The Organisation of African Unity has said it believes Portugal's African territory of Guinea-Bissau will be admitted to the next United Nations General Assembly, starting in September, as a full member.
GV EXT OAU HQ
CU ZOOM OUT Ambassador Djoudi speaking to newsmen.
CU ZOOM OUT Djoudi speaking
CU Newsmen (2 shots)
GV Djoudi speaking
Initials ET/1450 ET/1512
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Background: The Organisation of African Unity has said it believes Portugal's African territory of Guinea-Bissau will be admitted to the next United Nations General Assembly, starting in September, as a full member. The announcement came on tuesday in the wake of news from Portugal of an almost immediate independence settlement for Guinea-Bissau.
Ambassador N. D joudi, Assistant Secretary-General of the OAU, broke the news of the possible admission of Guinea-Bissau to the U. N. to an Addis Ababa news conference on Tuesday (July 30). Almost simultaneously, it was being announced in Lisbon that UN Secretary-General Kurt Waldheim is expected there to discuss decolonisation this week.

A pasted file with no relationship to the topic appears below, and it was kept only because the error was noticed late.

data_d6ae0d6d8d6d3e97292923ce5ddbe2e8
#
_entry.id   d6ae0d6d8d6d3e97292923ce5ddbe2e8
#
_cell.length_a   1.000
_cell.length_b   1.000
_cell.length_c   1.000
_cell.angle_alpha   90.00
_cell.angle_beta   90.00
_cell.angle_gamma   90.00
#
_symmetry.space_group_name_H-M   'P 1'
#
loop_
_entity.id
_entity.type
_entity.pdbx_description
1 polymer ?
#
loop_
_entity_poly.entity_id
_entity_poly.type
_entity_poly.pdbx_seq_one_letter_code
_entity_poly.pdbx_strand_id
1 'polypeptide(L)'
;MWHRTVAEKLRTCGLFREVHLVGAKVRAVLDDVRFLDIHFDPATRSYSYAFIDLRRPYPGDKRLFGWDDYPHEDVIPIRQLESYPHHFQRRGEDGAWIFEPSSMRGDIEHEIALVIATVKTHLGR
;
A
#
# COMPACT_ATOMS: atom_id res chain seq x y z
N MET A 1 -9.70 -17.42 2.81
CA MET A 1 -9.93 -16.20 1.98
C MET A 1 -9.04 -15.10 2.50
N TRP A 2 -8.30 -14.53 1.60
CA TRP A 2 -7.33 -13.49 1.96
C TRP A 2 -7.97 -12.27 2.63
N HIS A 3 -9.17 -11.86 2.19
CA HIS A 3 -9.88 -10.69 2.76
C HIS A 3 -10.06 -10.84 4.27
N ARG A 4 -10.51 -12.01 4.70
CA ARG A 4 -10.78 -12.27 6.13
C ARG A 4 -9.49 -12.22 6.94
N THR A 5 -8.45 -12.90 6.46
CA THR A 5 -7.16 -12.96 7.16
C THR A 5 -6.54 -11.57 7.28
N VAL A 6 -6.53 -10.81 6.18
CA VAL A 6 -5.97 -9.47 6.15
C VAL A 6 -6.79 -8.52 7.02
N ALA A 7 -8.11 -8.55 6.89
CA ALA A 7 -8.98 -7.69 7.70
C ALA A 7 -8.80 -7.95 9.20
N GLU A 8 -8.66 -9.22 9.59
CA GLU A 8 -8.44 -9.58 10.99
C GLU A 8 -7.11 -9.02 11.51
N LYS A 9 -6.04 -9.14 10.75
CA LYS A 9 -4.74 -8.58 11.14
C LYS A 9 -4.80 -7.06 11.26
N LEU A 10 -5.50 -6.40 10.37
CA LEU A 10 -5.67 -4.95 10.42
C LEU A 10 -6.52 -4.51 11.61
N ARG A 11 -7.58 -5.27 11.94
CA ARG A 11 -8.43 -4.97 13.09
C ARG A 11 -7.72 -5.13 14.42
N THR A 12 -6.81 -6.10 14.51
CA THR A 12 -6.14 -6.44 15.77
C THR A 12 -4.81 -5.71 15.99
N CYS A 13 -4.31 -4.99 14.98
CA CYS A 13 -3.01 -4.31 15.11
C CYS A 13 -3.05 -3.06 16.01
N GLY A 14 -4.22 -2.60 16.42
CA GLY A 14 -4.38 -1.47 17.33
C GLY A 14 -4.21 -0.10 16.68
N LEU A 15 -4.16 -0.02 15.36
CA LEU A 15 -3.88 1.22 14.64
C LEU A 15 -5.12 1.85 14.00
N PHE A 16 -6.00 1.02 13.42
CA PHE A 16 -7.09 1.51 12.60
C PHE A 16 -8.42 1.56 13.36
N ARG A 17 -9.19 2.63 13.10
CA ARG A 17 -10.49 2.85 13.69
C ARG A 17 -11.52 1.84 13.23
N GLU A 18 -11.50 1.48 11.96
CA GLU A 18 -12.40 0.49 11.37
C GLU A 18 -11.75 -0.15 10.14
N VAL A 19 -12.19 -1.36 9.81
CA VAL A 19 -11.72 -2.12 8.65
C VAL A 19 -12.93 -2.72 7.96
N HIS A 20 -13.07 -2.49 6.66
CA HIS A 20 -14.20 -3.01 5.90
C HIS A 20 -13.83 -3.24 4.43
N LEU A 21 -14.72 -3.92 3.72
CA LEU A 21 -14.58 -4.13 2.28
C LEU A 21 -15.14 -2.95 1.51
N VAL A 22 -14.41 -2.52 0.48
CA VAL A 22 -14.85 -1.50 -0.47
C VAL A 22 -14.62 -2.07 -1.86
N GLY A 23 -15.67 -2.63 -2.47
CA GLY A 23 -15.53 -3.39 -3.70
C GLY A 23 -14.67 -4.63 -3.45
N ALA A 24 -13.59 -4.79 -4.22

Only the previous weekend, portuguese President Antonio de Spinola promised independence to all three Portuguese African territories.
Ambassador Djoudi, who is head of the DAU delegation to the Law of the Sea Conference in Caracas, said the admission of the liberation movements of African to that conference had been a great victory for the DAU.
SYNOPSIS: Back in Addis Ababa from the Law of the Sea Conference in Caracas, Ambassador D joudi - Assistant Secretary General to the Organisation of African Unity - praised the conference for admitting delegates from African liberation movements. He told newsmen that these movements should now be admitted to all international conferences.
Ambassador D joudi declared that, in his belief, one liberation movement was one the verge of United Nations recognition. He said hat he though Guinea-Bissau would be admitted to the U. N. General Assembly this autumn. His prediction followed news that Portugal is promising independence to all its African territories, which could be almost immediate in the case of Guinea-Bissau.